Indian Journal of PsychiatryIndian Journal of Psychiatry
Home | About us | Current Issue | Archives | Ahead of Print | Submission | Instructions | Subscribe | Advertise | Contact | Login 
    Users online: 2292 Small font sizeDefault font sizeIncrease font size Print this article Email this article Bookmark this page
 


 

 
     
    Advanced search
 

 
 
  
    Similar in PUBMED
   Search Pubmed for
   Search in Google Scholar for
 Related articles
    Email Alert *
    Add to My List *
* Registration required (free)  


    Abstract
   Introduction
    Materials and Me...
   Results
   Discussion
   Conclusion
    References
    Article Tables

 Article Access Statistics
    Viewed241    
    Printed1    
    Emailed0    
    PDF Downloaded72    
    Comments [Add]    

Recommend this journal

 


 
 Table of Contents    
ORIGINAL ARTICLE  
Year : 2019  |  Volume : 61  |  Issue : 2  |  Page : 131-138
Study of family burden in substance dependence: A tertiary care hospital-based study


1 Department of Psychiatry, All India Institute of Medical Sciences, Rishikesh, Uttarakhand, India
2 Department of Psychiatry, Guru Gobind Singh Medical College, Faridkot, Punjab, India
3 Department of Community Medicine, Guru Gobind Singh Medical College, Faridkot, Punjab, India

Click here for correspondence address and email

Date of Web Publication11-Mar-2019
 

   Abstract 


Background: A substance-dependent person affects almost all aspects of family life, for example, interpersonal and social relationships, leisure time activities, and finances. Substance dependence invariably increases conflicts, negatively affects family members, and burdens the families.
Aims and Objectives: To assess family burden perceived by primary caretakers (PCTs) of individuals with substance dependence and relevant clinico-socio-demographic profile of individuals as well as PCTs.
Materials and Methods: Individuals and primary caretakers (n = 150) attending psychiatry OPD and emergency were included in the study. Individuals were selected by convenient sampling. The individuals and PCTs were administered psychiatric thesis/interview pro forma and drug abuse schedule. PCTs were administered “family burden interview schedule.”
Results: Majority of caretakers had moderate objective burden (65.3%) and severe subjective burden (74%). Objective burden was more in areas of “financial burden” and “disruption of routine activities.” Objective burden had correlation (P < 0.05) with monthly family income, monthly expenses on substance, number and type of substances, treatment history, sex and type of caretaker. Subjective burden was dependent on sex and type of caretaker and treatment history of the patient.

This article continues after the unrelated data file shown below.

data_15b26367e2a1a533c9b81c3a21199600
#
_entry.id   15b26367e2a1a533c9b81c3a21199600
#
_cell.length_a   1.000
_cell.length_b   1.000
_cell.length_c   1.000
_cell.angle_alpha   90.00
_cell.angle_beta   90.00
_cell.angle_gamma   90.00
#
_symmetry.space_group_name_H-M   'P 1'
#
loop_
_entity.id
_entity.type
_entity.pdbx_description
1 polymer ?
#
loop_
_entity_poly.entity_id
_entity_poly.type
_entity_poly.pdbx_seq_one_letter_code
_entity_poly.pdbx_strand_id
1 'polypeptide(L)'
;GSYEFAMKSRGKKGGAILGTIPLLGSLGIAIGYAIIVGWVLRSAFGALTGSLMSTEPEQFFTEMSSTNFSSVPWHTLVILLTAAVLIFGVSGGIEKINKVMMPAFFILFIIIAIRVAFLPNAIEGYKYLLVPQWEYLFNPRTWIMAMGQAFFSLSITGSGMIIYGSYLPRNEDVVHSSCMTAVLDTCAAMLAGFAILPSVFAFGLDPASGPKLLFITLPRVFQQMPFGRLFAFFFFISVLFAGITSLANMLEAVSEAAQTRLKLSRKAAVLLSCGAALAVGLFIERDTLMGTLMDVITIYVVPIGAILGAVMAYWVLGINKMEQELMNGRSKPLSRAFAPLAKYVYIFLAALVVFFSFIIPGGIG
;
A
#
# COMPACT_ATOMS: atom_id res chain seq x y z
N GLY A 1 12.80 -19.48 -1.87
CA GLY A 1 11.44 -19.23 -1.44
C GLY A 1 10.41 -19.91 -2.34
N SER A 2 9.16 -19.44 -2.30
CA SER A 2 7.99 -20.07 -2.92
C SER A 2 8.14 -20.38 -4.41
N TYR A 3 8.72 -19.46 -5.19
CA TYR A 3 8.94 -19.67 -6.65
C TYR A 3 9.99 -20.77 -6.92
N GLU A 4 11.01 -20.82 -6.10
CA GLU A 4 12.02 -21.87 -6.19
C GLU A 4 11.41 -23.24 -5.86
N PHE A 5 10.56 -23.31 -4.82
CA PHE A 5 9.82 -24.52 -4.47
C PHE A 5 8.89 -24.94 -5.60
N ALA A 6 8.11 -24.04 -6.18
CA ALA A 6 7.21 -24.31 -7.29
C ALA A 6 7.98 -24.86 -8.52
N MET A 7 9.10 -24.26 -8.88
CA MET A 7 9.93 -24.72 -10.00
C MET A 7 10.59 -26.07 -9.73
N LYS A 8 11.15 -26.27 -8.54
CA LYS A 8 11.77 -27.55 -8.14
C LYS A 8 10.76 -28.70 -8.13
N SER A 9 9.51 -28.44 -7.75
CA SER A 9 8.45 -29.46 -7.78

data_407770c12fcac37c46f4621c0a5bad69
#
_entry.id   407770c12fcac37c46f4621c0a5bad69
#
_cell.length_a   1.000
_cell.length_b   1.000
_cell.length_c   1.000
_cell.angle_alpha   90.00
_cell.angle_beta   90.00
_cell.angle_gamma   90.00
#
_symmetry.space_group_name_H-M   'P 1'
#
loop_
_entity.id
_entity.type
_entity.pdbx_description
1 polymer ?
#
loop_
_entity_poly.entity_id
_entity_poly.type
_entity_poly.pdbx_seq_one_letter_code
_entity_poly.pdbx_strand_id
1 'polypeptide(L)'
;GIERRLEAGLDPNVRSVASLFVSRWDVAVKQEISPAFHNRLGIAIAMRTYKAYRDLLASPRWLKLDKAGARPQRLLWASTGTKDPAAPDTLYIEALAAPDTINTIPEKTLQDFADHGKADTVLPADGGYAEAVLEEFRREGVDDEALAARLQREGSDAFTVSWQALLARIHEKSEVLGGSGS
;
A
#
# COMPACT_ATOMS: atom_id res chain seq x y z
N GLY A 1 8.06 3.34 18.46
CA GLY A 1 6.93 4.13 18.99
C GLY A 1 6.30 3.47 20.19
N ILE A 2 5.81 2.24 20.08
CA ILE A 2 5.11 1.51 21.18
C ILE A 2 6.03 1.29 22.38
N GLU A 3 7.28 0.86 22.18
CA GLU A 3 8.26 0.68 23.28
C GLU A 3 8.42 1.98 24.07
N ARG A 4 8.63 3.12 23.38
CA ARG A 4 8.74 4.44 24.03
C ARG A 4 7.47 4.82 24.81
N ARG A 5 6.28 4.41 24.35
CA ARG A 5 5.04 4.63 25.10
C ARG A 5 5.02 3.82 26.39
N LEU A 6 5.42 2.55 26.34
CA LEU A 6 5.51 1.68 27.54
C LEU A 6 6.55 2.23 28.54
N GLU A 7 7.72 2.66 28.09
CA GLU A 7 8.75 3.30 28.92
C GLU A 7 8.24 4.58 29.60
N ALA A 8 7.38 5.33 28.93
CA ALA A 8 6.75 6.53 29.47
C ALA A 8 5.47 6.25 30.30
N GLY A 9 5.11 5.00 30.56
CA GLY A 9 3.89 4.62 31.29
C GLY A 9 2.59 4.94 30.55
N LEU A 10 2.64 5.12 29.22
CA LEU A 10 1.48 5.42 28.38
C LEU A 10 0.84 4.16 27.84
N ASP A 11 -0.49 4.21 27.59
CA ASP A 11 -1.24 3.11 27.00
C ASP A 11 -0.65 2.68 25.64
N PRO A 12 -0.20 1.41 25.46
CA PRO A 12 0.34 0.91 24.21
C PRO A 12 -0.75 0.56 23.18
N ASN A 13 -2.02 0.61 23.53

Conclusion: Our study concluded that substance dependence is associated with substantial burden for family members, more for subjective and objective burden in families with low income and with patients who are dependent on more number of substances and had taken treatment in the past. Higher proportion of severe burden was reported by female caretakers. These findings suggest directions for future research in this area.

Keywords: Caretaker burden, family burden, financial burden, substance dependence

How to cite this article:
Sharma A, Sharma A, Gupta S, Thapar S. Study of family burden in substance dependence: A tertiary care hospital-based study. Indian J Psychiatry 2019;61:131-8

How to cite this URL:
Sharma A, Sharma A, Gupta S, Thapar S. Study of family burden in substance dependence: A tertiary care hospital-based study. Indian J Psychiatry [serial online] 2019 [cited 2019 Mar 22];61:131-8. Available from: http://www.indianjpsychiatry.org/text.asp?2019/61/2/131/253818





   Introduction Top


Substance abuse/dependence causes significant harm to self, family, and society as a whole. Some of the harms are directly caused by substance used while others are due to the associated behavioral patterns, whose manifestation depends on the complex substance-individual-society interaction. For the research purpose, burden has been operationally defined as “effects of subject upon family” on various areas, namely financial, family routine, family leisure, family interaction, and physical and mental health of others.[1]

The burden on families on account of substance abuse by a family member has begun to come into focus since the 1990s. Hoenig and Hamilton in 1966 attempted to distinguish between objective and subjective burden. The former includes the effects of the illness on finances and routine of the family while the latter is defined as the extent to which family members are affected by objective burden.[2]

It is estimated that a total of 246 million people, or 1 out of 20 people between the ages of 15 and 64 years, used an illicit drug in 2013. That represents an increase of 3 million over the previous year. The magnitude of the world drug problem becomes more apparent when considering that more than 1 out of 10 drug users is a problem drug user, suffering from drug use disorders or drug dependence. There is no quick and simple remedy for drug dependence. It is a chronic health condition, and as with other chronic conditions, the affected persons remain vulnerable for a lifetime and require long-term and continued treatment.[3]